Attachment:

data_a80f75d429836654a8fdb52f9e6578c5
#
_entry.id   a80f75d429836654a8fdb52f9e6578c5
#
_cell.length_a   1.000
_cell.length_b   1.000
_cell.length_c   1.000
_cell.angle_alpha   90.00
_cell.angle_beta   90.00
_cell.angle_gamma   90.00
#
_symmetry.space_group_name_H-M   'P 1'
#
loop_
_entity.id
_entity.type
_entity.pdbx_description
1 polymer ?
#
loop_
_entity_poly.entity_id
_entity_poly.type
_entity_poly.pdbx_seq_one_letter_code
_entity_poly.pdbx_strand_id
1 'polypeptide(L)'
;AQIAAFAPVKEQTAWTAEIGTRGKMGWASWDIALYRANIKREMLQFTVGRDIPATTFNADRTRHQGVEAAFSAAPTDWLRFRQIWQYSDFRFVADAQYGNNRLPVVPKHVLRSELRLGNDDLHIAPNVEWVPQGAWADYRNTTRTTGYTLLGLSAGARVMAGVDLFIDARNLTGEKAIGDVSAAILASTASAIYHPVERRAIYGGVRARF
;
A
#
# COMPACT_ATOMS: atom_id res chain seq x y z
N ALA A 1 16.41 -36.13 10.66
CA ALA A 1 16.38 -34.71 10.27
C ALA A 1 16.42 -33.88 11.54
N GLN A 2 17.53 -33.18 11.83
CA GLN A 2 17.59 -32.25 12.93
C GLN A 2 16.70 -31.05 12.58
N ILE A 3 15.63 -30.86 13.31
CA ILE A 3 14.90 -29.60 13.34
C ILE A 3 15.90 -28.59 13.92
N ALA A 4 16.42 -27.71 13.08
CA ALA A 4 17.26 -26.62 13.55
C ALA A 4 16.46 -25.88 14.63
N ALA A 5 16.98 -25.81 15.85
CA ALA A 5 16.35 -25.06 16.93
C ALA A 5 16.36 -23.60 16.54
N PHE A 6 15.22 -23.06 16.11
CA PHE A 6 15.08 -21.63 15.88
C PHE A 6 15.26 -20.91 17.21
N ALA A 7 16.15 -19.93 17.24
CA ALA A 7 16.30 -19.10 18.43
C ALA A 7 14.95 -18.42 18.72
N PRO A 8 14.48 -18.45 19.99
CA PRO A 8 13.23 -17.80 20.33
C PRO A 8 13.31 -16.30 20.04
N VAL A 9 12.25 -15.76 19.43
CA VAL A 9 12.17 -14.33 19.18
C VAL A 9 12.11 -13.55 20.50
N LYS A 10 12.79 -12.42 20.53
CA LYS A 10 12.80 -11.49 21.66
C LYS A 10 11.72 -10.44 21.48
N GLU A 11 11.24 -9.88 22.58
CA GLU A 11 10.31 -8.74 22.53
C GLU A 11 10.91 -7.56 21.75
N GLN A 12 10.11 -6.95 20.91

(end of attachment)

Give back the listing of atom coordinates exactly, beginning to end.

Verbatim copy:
data_a80f75d429836654a8fdb52f9e6578c5
#
_entry.id   a80f75d429836654a8fdb52f9e6578c5
#
_cell.length_a   1.000
_cell.length_b   1.000
_cell.length_c   1.000
_cell.angle_alpha   90.00
_cell.angle_beta   90.00
_cell.angle_gamma   90.00
#
_symmetry.space_group_name_H-M   'P 1'
#
loop_
_entity.id
_entity.type
_entity.pdbx_description
1 polymer ?
#
loop_
_entity_poly.entity_id
_entity_poly.type
_entity_poly.pdbx_seq_one_letter_code
_entity_poly.pdbx_strand_id
1 'polypeptide(L)'
;AQIAAFAPVKEQTAWTAEIGTRGKMGWASWDIALYRANIKREMLQFTVGRDIPATTFNADRTRHQGVEAAFSAAPTDWLRFRQIWQYSDFRFVADAQYGNNRLPVVPKHVLRSELRLGNDDLHIAPNVEWVPQGAWADYRNTTRTTGYTLLGLSAGARVMAGVDLFIDARNLTGEKAIGDVSAAILASTASAIYHPVERRAIYGGVRARF
;
A
#
# COMPACT_ATOMS: atom_id res chain seq x y z
N ALA A 1 16.41 -36.13 10.66
CA ALA A 1 16.38 -34.71 10.27
C ALA A 1 16.42 -33.88 11.54
N GLN A 2 17.53 -33.18 11.83
CA GLN A 2 17.59 -32.25 12.93
C GLN A 2 16.70 -31.05 12.58
N ILE A 3 15.63 -30.86 13.31
CA ILE A 3 14.90 -29.60 13.34
C ILE A 3 15.90 -28.59 13.92
N ALA A 4 16.42 -27.71 13.08
CA ALA A 4 17.26 -26.62 13.55
C ALA A 4 16.46 -25.88 14.63
N ALA A 5 16.98 -25.81 15.85
CA ALA A 5 16.35 -25.06 16.93
C ALA A 5 16.36 -23.60 16.54
N PHE A 6 15.22 -23.06 16.11
CA PHE A 6 15.08 -21.63 15.88
C PHE A 6 15.26 -20.91 17.21
N ALA A 7 16.15 -19.93 17.24
CA ALA A 7 16.30 -19.10 18.43
C ALA A 7 14.95 -18.42 18.72
N PRO A 8 14.48 -18.45 19.99
CA PRO A 8 13.23 -17.80 20.33
C PRO A 8 13.31 -16.30 20.04
N VAL A 9 12.25 -15.76 19.43
CA VAL A 9 12.17 -14.33 19.18
C VAL A 9 12.11 -13.55 20.50
N LYS A 10 12.79 -12.42 20.53
CA LYS A 10 12.80 -11.49 21.66
C LYS A 10 11.72 -10.44 21.48
N GLU A 11 11.24 -9.88 22.58
CA GLU A 11 10.31 -8.74 22.53
C GLU A 11 10.91 -7.56 21.75
N GLN A 12 10.11 -6.95 20.91